One key lesson we learned is to facilitate different types of data reuse, as illustrated by the examples above. While many users primarily care about spike times or fluorescence traces, others require raw data. Because of this, it was fortuitous that we provided access to both (Figure 2). Sharing the data in a way that is flexible and well documented reduces constraints on which questions can be addressed, and is thus paramount for facilitating reuse. Indeed, while many papers leveraged the datasets to examine the visual functional properties of neurons or brain areas, many others used these data in a way that was agnostic to the visual context of the underlying experiments.

We hope to see the sharing of both raw and processed cellular physiology data soon become ubiquitous. However, we know that our surveys were contingent on the efforts of a large team, including scientists from multiple disciplines, hardware and software engineers, research associates, and project managers. Assembling similar resources is untenable for most academic labs. Fortunately, there are ongoing developments that will lower the barriers to sharing and reusing data: increased standardization and cloud-based analysis tools.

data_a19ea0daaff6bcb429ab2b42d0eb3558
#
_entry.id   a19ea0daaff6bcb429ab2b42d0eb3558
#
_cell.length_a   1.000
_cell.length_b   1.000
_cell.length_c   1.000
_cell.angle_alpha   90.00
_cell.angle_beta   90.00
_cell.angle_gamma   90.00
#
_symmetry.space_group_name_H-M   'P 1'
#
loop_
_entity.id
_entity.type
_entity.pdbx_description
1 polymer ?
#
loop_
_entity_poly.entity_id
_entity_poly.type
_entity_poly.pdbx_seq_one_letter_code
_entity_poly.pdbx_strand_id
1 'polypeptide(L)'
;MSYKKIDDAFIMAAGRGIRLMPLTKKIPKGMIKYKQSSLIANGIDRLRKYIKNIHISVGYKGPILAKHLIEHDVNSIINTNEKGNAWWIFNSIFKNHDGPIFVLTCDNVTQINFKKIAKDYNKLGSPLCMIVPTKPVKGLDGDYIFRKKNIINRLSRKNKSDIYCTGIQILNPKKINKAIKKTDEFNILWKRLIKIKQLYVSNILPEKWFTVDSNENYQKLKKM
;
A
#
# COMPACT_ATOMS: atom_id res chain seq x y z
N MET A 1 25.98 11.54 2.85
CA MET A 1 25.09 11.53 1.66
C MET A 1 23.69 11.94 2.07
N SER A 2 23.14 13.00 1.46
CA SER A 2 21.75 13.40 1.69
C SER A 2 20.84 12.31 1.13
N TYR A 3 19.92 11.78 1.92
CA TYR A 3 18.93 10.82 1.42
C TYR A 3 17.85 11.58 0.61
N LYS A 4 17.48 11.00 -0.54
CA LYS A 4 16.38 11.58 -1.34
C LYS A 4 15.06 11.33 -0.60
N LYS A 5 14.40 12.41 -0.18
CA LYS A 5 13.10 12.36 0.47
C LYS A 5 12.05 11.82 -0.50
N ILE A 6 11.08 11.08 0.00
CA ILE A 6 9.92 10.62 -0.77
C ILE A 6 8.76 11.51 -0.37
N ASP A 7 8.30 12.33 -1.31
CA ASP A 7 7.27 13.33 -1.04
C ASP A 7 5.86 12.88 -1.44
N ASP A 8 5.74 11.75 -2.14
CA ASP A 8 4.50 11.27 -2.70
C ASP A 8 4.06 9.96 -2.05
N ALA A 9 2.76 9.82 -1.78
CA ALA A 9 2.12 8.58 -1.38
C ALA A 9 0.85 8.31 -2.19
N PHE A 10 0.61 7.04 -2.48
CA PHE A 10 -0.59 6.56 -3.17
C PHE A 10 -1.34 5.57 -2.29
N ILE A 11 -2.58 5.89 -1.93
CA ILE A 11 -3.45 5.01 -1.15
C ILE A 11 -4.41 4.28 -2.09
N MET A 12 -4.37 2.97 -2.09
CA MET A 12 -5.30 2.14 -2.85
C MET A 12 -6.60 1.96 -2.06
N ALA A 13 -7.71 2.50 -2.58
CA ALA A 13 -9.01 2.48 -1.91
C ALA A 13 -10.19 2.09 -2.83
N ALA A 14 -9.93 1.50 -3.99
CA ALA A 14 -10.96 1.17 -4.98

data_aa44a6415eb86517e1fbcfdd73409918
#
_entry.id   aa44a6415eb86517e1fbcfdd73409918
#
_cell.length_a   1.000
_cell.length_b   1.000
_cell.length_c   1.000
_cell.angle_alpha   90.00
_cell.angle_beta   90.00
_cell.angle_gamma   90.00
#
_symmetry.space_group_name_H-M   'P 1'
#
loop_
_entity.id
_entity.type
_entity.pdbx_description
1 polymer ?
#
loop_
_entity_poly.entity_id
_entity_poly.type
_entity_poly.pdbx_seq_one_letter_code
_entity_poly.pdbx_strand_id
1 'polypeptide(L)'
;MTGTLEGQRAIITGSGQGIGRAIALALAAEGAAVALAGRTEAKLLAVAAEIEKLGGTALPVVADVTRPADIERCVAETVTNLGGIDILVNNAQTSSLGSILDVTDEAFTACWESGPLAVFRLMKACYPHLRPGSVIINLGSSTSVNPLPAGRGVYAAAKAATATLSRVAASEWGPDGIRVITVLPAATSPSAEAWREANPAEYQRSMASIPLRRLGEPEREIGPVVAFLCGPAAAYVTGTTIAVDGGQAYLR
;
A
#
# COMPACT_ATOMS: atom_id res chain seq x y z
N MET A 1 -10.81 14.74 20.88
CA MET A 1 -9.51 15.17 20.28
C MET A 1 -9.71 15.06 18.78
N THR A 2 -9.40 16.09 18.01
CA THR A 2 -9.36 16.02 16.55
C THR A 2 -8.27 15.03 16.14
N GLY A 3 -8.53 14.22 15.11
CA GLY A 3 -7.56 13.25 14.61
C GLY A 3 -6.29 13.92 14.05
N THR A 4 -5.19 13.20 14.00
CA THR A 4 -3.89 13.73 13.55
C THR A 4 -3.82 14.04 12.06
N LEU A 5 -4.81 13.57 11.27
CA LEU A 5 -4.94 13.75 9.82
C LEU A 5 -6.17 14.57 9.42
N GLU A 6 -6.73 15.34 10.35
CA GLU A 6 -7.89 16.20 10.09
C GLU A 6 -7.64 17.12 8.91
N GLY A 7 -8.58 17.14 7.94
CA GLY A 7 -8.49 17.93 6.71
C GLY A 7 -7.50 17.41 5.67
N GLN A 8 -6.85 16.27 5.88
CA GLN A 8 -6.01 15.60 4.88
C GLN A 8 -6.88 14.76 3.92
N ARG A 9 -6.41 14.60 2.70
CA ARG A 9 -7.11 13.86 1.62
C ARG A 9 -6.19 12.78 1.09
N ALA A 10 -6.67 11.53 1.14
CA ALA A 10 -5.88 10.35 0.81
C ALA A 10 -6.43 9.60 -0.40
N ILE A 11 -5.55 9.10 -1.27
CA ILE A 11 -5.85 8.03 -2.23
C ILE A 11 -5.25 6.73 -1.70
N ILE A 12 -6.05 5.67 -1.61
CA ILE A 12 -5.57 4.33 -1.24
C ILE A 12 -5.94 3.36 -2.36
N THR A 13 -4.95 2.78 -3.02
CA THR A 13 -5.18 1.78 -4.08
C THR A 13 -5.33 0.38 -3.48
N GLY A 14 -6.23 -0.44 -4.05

Increased standardization

The success of data reuse rests on the FAIR Principles: data must be Findable, Accessible, Interoperable, and Reusable (Wilkinson et al., 2016). In other words, prospective analysts must be able to easily identify datasets appropriate to their needs and know how to access and use the data assets. This is best accomplished if data is stored in standardized formats, with common conventions for rich metadata and easy-to-use tools for search and visualization.

The Allen Institute has invested heavily in developing and promoting Neurodata Without Borders (NWB) as a standard data model and interchange format for neurophysiology data (Rübel et al., 2022; Teeters et al., 2015). NWB has been criticized for being both too restrictive (as it often takes a dedicated programmer to generate format-compliant files from lab-specific data) and not restrictive enough (as it does not enforce sufficient metadata conventions, especially related to behavioral tasks). Nevertheless, there are overwhelming advantages to having common, language-agnostic formatting conventions across the field. Building a rich ecosystem of analysis and visualization tools based on NWB will incentivize additional labs to store their data in this format and even to directly acquire data in NWB files to make data immediately shareable (this is already possible for electrophysiological recordings using the Open Ephys GUI; Siegle et al., 2017). We envision a future in which it will require less effort for neurophysiologists to comply with community-wide standards than to use their own idiosyncratic conventions because standardized formats serve as a gateway to a host of pre-existing, carefully validated analysis packages.